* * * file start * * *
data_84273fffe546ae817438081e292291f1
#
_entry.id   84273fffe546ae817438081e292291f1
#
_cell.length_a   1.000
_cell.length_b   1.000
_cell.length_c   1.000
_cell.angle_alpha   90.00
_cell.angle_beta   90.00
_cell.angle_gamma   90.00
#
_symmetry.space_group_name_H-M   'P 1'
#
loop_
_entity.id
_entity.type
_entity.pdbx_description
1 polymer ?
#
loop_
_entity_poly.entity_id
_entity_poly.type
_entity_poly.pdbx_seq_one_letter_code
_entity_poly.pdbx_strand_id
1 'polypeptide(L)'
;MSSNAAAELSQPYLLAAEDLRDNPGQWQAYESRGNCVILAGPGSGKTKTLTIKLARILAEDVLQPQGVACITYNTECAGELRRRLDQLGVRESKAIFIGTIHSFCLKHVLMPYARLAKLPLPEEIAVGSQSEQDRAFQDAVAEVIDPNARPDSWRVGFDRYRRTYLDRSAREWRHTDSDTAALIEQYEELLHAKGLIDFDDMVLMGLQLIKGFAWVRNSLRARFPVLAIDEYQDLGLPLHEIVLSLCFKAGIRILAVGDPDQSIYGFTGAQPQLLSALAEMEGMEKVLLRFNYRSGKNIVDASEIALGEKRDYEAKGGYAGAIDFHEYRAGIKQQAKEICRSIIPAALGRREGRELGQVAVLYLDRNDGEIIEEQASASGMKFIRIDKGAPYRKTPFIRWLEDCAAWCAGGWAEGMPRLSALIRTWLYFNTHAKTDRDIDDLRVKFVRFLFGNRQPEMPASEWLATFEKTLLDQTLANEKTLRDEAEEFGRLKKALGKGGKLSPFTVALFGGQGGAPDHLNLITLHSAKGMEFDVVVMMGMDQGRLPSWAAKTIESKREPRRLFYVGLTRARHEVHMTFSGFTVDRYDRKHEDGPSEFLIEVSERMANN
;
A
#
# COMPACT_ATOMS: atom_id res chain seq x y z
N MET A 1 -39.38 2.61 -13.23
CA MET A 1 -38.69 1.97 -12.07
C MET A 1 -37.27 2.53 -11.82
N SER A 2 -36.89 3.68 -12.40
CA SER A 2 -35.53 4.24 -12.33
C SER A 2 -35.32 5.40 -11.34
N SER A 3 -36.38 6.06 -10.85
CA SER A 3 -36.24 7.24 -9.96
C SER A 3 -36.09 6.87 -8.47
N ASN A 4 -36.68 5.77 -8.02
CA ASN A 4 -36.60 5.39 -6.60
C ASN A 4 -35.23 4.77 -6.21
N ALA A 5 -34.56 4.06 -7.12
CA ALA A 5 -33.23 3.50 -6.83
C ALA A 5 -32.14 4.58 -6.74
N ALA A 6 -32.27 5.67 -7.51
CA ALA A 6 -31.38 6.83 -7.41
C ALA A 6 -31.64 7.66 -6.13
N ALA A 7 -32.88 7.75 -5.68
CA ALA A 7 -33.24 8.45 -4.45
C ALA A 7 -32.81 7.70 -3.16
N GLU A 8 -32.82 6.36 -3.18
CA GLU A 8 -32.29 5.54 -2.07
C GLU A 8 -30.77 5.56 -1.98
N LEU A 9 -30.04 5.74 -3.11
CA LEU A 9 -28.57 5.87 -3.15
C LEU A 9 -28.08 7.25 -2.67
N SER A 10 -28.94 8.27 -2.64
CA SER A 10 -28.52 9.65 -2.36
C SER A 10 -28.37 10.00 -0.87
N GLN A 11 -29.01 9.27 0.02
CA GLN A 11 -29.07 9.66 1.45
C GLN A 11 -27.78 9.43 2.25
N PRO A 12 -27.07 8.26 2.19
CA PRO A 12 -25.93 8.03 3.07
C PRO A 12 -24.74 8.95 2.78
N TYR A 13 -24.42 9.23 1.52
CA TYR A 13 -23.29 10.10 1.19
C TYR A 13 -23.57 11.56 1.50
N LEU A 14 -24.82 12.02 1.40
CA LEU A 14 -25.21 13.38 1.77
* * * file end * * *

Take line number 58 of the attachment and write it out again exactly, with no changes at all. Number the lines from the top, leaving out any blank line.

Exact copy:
N SER A 10 -28.94 8.27 -2.64